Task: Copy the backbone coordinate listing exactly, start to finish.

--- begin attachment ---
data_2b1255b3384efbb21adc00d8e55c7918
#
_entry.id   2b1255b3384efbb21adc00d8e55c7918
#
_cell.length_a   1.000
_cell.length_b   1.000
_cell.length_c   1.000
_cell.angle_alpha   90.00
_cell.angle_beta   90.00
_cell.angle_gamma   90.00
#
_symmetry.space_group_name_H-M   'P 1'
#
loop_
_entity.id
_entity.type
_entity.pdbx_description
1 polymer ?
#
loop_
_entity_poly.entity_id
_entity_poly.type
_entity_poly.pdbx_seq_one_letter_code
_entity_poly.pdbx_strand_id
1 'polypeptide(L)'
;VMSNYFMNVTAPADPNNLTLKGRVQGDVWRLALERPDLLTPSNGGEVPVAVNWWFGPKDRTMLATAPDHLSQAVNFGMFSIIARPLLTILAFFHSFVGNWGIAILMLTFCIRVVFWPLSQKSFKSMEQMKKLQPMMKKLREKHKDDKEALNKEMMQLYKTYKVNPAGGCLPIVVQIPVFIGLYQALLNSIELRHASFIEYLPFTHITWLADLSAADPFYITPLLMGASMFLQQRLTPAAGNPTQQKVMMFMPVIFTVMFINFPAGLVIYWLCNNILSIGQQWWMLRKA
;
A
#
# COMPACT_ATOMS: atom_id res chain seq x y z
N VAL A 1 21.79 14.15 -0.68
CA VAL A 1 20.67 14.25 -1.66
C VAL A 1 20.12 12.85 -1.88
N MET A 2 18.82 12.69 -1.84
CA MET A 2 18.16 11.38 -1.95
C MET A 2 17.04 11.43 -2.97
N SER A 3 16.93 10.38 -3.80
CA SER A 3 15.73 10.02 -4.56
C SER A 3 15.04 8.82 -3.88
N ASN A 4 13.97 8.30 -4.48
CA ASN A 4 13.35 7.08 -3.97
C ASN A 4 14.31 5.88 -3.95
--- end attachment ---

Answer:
data_2b1255b3384efbb21adc00d8e55c7918
#
_entry.id   2b1255b3384efbb21adc00d8e55c7918
#
_cell.length_a   1.000
_cell.length_b   1.000
_cell.length_c   1.000
_cell.angle_alpha   90.00
_cell.angle_beta   90.00
_cell.angle_gamma   90.00
#
_symmetry.space_group_name_H-M   'P 1'
#
loop_
_entity.id
_entity.type
_entity.pdbx_description
1 polymer ?
#
loop_
_entity_poly.entity_id
_entity_poly.type
_entity_poly.pdbx_seq_one_letter_code
_entity_poly.pdbx_strand_id
1 'polypeptide(L)'
;VMSNYFMNVTAPADPNNLTLKGRVQGDVWRLALERPDLLTPSNGGEVPVAVNWWFGPKDRTMLATAPDHLSQAVNFGMFSIIARPLLTILAFFHSFVGNWGIAILMLTFCIRVVFWPLSQKSFKSMEQMKKLQPMMKKLREKHKDDKEALNKEMMQLYKTYKVNPAGGCLPIVVQIPVFIGLYQALLNSIELRHASFIEYLPFTHITWLADLSAADPFYITPLLMGASMFLQQRLTPAAGNPTQQKVMMFMPVIFTVMFINFPAGLVIYWLCNNILSIGQQWWMLRKA
;
A
#
# COMPACT_ATOMS: atom_id res chain seq x y z
N VAL A 1 21.79 14.15 -0.68
CA VAL A 1 20.67 14.25 -1.66
C VAL A 1 20.12 12.85 -1.88
N MET A 2 18.82 12.69 -1.84
CA MET A 2 18.16 11.38 -1.95
C MET A 2 17.04 11.43 -2.97
N SER A 3 16.93 10.38 -3.80
CA SER A 3 15.73 10.02 -4.56
C SER A 3 15.04 8.82 -3.88
N ASN A 4 13.97 8.30 -4.48
CA ASN A 4 13.35 7.08 -3.97
C ASN A 4 14.31 5.88 -3.95